Flamin' Hot... Doritos? Why Snacks Start Fires So Well
Doritos burn like the devil. Learn why and how they can start fires.
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If you forgot to bring a fire-starter or kindling for your campfire, you might have a solution in your snack bag. Doritos catch fire easily, and they burn long enough and at high enough temperatures to help a fire get started, or at least help it on its way. They're also not the only snacks that burn -- Cheetos and Fritos will work in a pinch as well.
Doritos have nearly 30 ingredients, but the first three are what bring the fire:
1. Ground corn. Doritos' primary ingredient -- corn -- is a carbohydrate that burns well for fuel, even hotter than wood. When ground into a fine powder like cornstarch, the extra surface area makes it flammable.
Pro tip: A corn cob also works great as a fire-starter, but only when it's dry.
2. Vegetable oil. Doritos lists three vegetable oils -- corn, canola or sunflower -- which all burn well. They're flammable but once you hit a fire point of about 700 degrees F, they burn like most other oils, with a durable, consistent flame.
3. Salt. It's not burnable, but the salt in Doritos (210mg of sodium per ounce) keeps the chips dry and crispy. Salt functions as a desiccant to make it easier for the fuel to burn.
What's the best way to start a fire with Doritos?
To burn, fire needs fuel and oxygen. Doritos give you the fuel and their shape helps enable the oxygen to let it burn. Their design gives them a surface-area advantage -- they're thin and curved to allow gaps in stacking.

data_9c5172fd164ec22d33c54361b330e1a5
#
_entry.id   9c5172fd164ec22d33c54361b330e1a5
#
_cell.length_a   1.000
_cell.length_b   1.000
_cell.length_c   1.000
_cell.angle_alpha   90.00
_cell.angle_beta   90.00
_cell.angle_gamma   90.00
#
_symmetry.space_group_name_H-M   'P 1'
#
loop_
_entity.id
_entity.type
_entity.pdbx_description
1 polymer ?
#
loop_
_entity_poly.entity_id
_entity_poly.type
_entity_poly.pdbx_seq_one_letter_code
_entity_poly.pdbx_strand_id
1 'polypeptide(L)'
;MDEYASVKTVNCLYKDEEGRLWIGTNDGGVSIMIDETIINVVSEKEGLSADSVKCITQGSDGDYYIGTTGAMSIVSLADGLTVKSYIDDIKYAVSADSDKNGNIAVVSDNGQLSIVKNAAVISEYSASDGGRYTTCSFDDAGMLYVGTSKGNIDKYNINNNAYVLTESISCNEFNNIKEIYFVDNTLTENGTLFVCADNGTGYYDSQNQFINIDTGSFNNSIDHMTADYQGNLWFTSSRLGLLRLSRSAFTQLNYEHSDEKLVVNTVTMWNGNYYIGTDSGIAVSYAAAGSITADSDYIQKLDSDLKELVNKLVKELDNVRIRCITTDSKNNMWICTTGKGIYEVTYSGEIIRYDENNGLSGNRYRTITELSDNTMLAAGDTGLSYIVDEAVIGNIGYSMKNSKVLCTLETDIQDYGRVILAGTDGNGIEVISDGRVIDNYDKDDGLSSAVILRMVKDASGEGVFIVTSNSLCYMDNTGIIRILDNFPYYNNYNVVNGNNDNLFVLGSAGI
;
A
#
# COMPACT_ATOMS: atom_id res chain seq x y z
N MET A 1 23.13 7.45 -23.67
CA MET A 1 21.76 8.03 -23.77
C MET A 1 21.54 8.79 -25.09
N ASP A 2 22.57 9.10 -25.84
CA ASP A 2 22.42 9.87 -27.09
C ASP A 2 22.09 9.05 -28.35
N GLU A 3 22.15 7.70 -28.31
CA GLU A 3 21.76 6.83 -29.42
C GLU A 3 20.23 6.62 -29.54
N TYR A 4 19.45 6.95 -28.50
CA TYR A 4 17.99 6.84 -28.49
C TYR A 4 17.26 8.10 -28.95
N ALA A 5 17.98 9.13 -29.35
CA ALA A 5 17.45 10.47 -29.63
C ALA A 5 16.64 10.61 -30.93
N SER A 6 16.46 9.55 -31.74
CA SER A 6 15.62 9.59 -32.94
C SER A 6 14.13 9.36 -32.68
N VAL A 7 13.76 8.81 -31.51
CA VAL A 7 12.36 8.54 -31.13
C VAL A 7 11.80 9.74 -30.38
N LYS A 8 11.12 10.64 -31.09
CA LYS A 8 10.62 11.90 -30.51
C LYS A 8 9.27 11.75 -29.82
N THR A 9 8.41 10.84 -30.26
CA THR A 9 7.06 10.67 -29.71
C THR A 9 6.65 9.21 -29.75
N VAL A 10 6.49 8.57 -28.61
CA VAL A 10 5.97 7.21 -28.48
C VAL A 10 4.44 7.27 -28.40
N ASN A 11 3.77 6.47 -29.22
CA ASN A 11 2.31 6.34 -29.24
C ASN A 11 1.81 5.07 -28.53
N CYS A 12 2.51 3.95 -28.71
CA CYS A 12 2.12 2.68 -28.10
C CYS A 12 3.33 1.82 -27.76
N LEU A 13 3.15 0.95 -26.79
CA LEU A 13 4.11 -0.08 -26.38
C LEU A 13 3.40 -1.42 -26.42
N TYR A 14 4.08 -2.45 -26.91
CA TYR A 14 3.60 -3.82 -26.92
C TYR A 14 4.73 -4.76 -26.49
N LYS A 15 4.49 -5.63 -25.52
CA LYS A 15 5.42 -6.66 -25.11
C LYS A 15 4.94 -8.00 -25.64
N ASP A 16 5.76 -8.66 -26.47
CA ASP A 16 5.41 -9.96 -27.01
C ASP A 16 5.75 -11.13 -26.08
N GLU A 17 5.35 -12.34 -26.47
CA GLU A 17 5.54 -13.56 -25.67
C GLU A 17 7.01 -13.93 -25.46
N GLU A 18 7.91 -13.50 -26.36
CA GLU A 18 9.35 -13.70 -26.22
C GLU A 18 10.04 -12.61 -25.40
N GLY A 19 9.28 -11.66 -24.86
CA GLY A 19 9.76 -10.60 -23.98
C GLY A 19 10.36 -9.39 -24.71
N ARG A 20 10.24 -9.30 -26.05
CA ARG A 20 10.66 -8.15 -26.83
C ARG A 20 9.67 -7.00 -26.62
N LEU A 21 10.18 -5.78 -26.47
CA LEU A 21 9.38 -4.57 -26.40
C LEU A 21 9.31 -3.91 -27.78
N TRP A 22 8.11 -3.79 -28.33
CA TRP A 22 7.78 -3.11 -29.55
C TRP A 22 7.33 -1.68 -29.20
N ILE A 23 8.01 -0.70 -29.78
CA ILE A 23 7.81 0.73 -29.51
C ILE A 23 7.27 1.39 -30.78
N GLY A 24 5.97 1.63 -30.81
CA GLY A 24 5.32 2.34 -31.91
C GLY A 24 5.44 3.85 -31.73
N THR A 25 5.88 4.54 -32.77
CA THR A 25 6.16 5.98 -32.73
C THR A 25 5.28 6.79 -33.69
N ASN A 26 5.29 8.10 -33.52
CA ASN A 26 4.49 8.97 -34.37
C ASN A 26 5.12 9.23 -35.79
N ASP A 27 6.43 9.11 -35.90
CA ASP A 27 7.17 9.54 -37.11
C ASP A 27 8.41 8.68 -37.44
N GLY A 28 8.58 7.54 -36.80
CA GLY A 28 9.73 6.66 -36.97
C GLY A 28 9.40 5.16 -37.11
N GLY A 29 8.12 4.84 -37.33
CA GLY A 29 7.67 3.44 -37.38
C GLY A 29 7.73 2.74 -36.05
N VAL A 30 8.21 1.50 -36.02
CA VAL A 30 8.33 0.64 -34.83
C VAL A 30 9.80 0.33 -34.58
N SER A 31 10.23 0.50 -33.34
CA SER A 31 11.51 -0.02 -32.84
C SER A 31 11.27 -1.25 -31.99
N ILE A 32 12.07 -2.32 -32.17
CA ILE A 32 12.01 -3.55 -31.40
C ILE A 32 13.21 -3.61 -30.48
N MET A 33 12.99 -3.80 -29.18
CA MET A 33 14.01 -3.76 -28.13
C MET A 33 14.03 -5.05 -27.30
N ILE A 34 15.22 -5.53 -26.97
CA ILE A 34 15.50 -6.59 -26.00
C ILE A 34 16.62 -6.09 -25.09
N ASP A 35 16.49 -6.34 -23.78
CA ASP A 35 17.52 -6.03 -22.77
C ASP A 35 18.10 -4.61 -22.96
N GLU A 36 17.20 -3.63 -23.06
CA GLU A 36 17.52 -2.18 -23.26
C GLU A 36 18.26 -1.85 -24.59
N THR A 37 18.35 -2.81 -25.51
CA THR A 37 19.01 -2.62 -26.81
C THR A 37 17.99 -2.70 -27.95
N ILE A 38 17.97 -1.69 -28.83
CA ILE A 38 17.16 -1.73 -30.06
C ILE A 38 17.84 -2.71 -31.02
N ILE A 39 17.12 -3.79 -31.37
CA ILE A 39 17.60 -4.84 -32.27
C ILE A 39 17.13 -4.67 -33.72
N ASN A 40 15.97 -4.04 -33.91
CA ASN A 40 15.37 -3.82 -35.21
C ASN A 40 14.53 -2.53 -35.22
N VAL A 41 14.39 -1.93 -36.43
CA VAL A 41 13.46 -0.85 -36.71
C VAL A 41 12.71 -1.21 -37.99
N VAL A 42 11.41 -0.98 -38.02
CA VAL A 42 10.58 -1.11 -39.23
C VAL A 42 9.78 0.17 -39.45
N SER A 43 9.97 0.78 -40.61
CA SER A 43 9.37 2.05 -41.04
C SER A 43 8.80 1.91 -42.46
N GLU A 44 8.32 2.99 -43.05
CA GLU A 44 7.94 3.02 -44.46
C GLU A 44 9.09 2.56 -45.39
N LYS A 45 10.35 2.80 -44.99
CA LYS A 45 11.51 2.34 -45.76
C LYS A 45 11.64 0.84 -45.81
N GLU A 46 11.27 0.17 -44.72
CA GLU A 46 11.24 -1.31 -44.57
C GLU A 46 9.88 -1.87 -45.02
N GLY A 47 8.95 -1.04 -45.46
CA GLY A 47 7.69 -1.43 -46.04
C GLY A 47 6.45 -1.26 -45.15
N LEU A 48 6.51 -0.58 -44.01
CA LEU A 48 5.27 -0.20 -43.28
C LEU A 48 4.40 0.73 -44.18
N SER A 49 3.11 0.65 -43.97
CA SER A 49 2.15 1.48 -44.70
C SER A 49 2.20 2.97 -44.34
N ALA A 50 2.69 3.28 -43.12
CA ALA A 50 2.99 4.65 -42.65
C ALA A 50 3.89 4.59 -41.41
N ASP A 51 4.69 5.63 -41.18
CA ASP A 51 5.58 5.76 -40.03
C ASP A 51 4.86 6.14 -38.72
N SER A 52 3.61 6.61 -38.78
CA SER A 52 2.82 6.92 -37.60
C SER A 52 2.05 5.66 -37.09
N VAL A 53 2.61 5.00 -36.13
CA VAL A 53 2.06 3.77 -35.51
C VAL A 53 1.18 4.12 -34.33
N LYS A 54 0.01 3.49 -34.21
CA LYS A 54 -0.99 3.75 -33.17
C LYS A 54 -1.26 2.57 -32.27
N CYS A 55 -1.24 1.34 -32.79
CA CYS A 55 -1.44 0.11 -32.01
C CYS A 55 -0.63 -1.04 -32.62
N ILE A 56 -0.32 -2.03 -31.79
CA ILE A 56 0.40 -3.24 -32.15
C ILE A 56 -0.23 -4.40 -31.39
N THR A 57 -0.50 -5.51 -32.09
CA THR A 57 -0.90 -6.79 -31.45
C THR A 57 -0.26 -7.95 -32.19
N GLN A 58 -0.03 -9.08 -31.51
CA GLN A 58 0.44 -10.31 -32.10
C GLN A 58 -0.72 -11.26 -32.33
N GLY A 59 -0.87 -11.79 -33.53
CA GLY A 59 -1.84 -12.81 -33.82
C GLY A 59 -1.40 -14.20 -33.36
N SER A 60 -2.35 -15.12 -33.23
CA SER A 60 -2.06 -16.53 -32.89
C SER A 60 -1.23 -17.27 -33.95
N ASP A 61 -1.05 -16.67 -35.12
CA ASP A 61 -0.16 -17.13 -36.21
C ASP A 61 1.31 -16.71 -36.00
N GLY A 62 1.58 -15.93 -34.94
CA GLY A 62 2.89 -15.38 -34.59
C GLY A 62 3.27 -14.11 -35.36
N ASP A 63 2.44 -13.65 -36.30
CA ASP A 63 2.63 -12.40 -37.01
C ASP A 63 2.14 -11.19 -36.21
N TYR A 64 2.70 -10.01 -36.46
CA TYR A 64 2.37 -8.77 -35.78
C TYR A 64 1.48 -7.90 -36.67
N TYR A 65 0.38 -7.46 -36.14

Make sure to pile your Doritos below the dry, stacked wood so air can easily pass through, and keep the Doritos close enough to burn them directly.
After you prepare your fire pit, create your bed of kindling. Doritos are more fire-starter than kindling, so add smaller and drier branches directly above the chips if possible. Then arrange your logs on top of the kindling.
The flames from your pile of Doritos should burn long and hot enough to catch the dry wood on fire. In my testing, the chips from a 2.75-ounce bag of Nacho Cheese Doritos burned with a strong flame over 1 foot high for about 10 minutes. A smaller bag of Cool Ranch Doritos burned comparably.
Can other snacks burn as well as Doritos?
Yes, other snacks with the same combination of carbohydrate content, vegetable oils and high salt level can also burn well.
Fritos corn chips only have three ingredients, but surprise! They're the same three critical ingredients as Doritos -- corn, vegetable oil and salt. Fritos also work great as a fire-starter.
After Doritos, the most obvious snack to test was the self-proclaimed Flamin' Hot Cheetos. Again, corn, vegetable oil and salt combine to create another fiery snack fuel.
In my tests, the Flamin' Hot Cheetos burned even brighter than Doritos. While they were more difficult to stack than the large and flat Doritos, once I formed them into a pyre, half of a 3.25-ounce bag burned for minutes with a flame over 2 feet high.
Does the flavor of Doritos matter when starting a fire?
I tested burning Doritos with two flavors -- regular Nacho Cheese Doritos and Cool Ranch Doritos. There was no noticeable difference between the two flavors as far as burning power, but they both produced an odd black smoke, most likely from the vegetable oil.
No, burning the Cool Ranch Doritos did not create a blue flame.
Stay safe when burning Doritos (or burning anything)
Before you set your Doritos aflame, make sure that fires are permitted in your area, the area is clear of other flammable debris and conditions are favorable for a campfire. Check that children and pets are a safe distance away. And make sure you have a shovel and a few gallons of water on hand if you need to quickly extinguish your snack-driven fire.